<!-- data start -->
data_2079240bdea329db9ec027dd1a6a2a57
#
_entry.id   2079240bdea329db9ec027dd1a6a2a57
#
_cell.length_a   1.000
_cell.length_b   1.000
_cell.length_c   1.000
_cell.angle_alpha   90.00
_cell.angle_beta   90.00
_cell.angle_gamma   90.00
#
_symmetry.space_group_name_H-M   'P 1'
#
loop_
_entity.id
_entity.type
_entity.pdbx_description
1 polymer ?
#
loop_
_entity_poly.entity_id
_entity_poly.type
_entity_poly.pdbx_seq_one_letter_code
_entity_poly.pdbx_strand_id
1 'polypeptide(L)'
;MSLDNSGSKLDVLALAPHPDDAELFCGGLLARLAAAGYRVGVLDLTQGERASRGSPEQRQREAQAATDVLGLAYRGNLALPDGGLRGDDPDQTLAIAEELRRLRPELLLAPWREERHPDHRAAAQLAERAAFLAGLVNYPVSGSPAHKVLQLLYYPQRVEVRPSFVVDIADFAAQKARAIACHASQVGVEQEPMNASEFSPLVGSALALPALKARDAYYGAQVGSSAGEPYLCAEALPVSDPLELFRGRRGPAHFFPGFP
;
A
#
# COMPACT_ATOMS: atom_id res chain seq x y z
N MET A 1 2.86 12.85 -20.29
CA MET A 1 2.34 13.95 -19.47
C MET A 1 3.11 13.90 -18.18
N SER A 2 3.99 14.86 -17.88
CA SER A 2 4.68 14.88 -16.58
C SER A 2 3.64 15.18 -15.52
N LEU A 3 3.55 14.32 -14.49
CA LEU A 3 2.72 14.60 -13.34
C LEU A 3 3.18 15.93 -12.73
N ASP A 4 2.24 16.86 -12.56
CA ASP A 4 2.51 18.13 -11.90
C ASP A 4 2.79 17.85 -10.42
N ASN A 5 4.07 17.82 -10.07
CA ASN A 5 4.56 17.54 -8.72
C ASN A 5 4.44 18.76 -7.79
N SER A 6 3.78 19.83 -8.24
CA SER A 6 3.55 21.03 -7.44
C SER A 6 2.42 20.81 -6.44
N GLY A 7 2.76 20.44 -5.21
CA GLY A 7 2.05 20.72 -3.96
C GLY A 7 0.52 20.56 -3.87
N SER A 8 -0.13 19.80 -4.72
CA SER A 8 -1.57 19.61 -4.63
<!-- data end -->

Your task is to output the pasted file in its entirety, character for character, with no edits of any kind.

data_2079240bdea329db9ec027dd1a6a2a57
#
_entry.id   2079240bdea329db9ec027dd1a6a2a57
#
_cell.length_a   1.000
_cell.length_b   1.000
_cell.length_c   1.000
_cell.angle_alpha   90.00
_cell.angle_beta   90.00
_cell.angle_gamma   90.00
#
_symmetry.space_group_name_H-M   'P 1'
#
loop_
_entity.id
_entity.type
_entity.pdbx_description
1 polymer ?
#
loop_
_entity_poly.entity_id
_entity_poly.type
_entity_poly.pdbx_seq_one_letter_code
_entity_poly.pdbx_strand_id
1 'polypeptide(L)'
;MSLDNSGSKLDVLALAPHPDDAELFCGGLLARLAAAGYRVGVLDLTQGERASRGSPEQRQREAQAATDVLGLAYRGNLALPDGGLRGDDPDQTLAIAEELRRLRPELLLAPWREERHPDHRAAAQLAERAAFLAGLVNYPVSGSPAHKVLQLLYYPQRVEVRPSFVVDIADFAAQKARAIACHASQVGVEQEPMNASEFSPLVGSALALPALKARDAYYGAQVGSSAGEPYLCAEALPVSDPLELFRGRRGPAHFFPGFP
;
A
#
# COMPACT_ATOMS: atom_id res chain seq x y z
N MET A 1 2.86 12.85 -20.29
CA MET A 1 2.34 13.95 -19.47
C MET A 1 3.11 13.90 -18.18
N SER A 2 3.99 14.86 -17.88
CA SER A 2 4.68 14.88 -16.58
C SER A 2 3.64 15.18 -15.52
N LEU A 3 3.55 14.32 -14.49
CA LEU A 3 2.72 14.60 -13.34
C LEU A 3 3.18 15.93 -12.73
N ASP A 4 2.24 16.86 -12.56
CA ASP A 4 2.51 18.13 -11.90
C ASP A 4 2.79 17.85 -10.42
N ASN A 5 4.07 17.82 -10.07
CA ASN A 5 4.56 17.54 -8.72
C ASN A 5 4.44 18.76 -7.79
N SER A 6 3.78 19.83 -8.24
CA SER A 6 3.55 21.03 -7.44
C SER A 6 2.42 20.81 -6.44
N GLY A 7 2.76 20.44 -5.21
CA GLY A 7 2.05 20.72 -3.96
C GLY A 7 0.52 20.56 -3.87
N SER A 8 -0.13 19.80 -4.72
CA SER A 8 -1.57 19.61 -4.63